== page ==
Whenever I travel, I always look for the quiet nook, the place away from the karaoke bar scene and the disco fever, where I can sit and write. Last night while exploring the ship I found a little room called the Iliad Library. There are four tables, a few chairs and a couple bookcases—locked bookcases—where left-behind airport gift shop favorites are kept rigorously unread behind blurry glass.
Perfect, I thought.
But tonight when I sneak in with my laptop, Diet Coke, and ice pack for my throbbing heel (surgery three months ago and still healing), I interrupt a West Indian couple and a Sales Dude working them hard. I sit at the table the farthest away and start tippy-typing away.
Seriously, for 10 minutes nobody on their side of the room says a word. They’re just waiting for me to figure out the all night buffet is three levels up or that the conga-line is grooving on the Lido deck. Finally, Sales Dude remembers time is money and starts yammering about a vacation photo-package. He starts at $999.99 and over the next five minutes sweetens the deal with a memory book, a CD, and an extra free 8×10.
He can’t see me, but the couple can. As he offers his best and final price, I keep shaking my head no. The lady nudges her husband. Slowly the price keeps dropping. Sales Dude throws in a genuine diamonette necklace, discount shopping coupons, and a souvenir tote bag. When his price hits $300 and he throws in free daiquiris at the bar, I hear desperation in his voice.
That’s when I catch Wife’s eye and shrug. It’s on par with a photo shoot and print package at some place like a Target or Sears Photo Studio back home. Considering Sales Dude is showing printed photos, many of his costs are already sunk and he’s behind the eight ball.
Husband sees me, but sets his jaw firm. $280, he offers. Sales Dude says there’s no way he can do that. Husband crosses his arms. $280. Wife looks crushed. She really wants those photos. I start to feel a little guilty, but then Sales Dude sighs and says okay, but you can’t tell anyone the deal I’m making special just for you.
At that point I start to wonder if we’re still too high since Sales Dude’s a little too happy, but it’s done. They can pick up their vacation photos in an hour.
As they leave, Wife waves at me through the glass and gives me a thumbs up. At least they’re happy. Sales Dude packs his stuff more slowly, never giving me more than a dismissive glance. Twinkie. Now I’m happy I saved the couple at least $500 bucks from when they were first going to say yes.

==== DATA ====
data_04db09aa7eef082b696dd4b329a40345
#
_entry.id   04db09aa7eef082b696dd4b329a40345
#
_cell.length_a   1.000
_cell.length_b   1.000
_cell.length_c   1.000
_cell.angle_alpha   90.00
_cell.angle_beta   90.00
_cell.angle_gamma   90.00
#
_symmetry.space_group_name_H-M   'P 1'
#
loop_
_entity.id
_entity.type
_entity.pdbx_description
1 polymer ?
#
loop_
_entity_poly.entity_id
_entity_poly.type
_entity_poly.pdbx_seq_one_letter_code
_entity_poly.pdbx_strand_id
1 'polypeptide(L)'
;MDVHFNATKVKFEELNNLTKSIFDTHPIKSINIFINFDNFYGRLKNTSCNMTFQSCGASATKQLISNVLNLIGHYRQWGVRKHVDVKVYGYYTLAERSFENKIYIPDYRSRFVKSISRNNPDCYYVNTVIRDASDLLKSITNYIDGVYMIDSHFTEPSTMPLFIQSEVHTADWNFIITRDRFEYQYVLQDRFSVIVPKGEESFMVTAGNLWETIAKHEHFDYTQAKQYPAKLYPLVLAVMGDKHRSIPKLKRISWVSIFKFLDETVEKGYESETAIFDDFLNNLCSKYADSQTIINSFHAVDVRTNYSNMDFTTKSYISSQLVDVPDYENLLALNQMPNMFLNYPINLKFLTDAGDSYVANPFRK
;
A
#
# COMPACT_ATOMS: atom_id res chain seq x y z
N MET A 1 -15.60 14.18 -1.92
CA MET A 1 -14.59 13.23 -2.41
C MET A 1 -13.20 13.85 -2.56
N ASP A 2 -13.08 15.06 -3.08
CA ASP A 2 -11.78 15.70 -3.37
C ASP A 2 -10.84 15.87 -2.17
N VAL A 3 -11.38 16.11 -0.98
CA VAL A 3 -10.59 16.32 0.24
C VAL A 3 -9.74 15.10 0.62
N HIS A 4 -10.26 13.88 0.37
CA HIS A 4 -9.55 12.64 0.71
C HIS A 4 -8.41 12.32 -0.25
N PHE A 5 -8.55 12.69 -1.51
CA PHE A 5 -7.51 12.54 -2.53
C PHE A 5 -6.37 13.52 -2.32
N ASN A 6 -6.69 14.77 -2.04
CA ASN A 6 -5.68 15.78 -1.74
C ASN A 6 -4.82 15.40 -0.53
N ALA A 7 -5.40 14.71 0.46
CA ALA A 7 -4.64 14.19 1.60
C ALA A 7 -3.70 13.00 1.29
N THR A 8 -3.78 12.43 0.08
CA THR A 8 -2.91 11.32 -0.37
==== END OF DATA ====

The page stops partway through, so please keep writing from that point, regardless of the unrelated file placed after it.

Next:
As Sales Dude leaves, a couple of teenagers bounce in giggling, looking for a place to smooch. They sit in the small conversation pit behind me, but it’s clear my tippy-tapping is worse than any chaperone and after a minute of muffled groping, decide to split.
I feel like I’m doing all kinds of good tonight. Time for another Diet Coke.
Oh, hell’s bells. I have to buy new swimwear.
When I was a kid, this meant going with Mom to Sears or JC Penney and trying on a new bikini. No big deal. Bonus if we stopped for guri-guri on the way home. In Hawaii in the 1970s, we all wore bikinis because kids didn’t grow out of them as fast as one-piece suits, and compared to the nudist colony living up the beach from us in Kihei, my sister and I looked like Amish kids. Besides, wearing bikini bottoms under dresses allowed me to yell, “Face!” to boys who chanted, “I saw London, I saw France, I saw Lehua’s underpants!” when I climbed a mango tree or swung on the monkey bars at school.
Back in the day popping a young boy’s bubble with I’m wearing a bikini! Face! was the ultimate burn. Things were simpler.
In the 1980s, I started wearing sleek one piece suits, caring more that the shoulder straps stayed in place while boogie boarding than how high the leg openings were. Remember the French-cut suits that went as high as your hip? I had legs fo’days. Looking at old photos, my ultra-conservative daughter can’t believe her grandmother let me leave the house, let alone walk on public beaches. Wop her jaws when I told her Nana bought them for me.
In the 1990s, I started wearing saggy t-shirts with the sleeves cut off over conservative one piece suits while scuba diving. Around 2000, I switched to baggy shorts and tankinis under big shirts and started playing lifeguard more than swimming myself.
It was inevitable given my new body shape (the non-gym, non-volleyball playing, post-Mom with too many cookies version) that I’d have to fight a battle between what looked good poolside and what was practical to swim in. In the water, skirts and tankinis ride up and most shorts puff out, holding more water than a sponge. Swimsuits that allow you to swim also show every lump, bulge, and chocolate brownie you ever ate. It got to the point where vanity trumped swimming. I put on flirty swim dresses with burka-like cover-ups and stayed out of the water.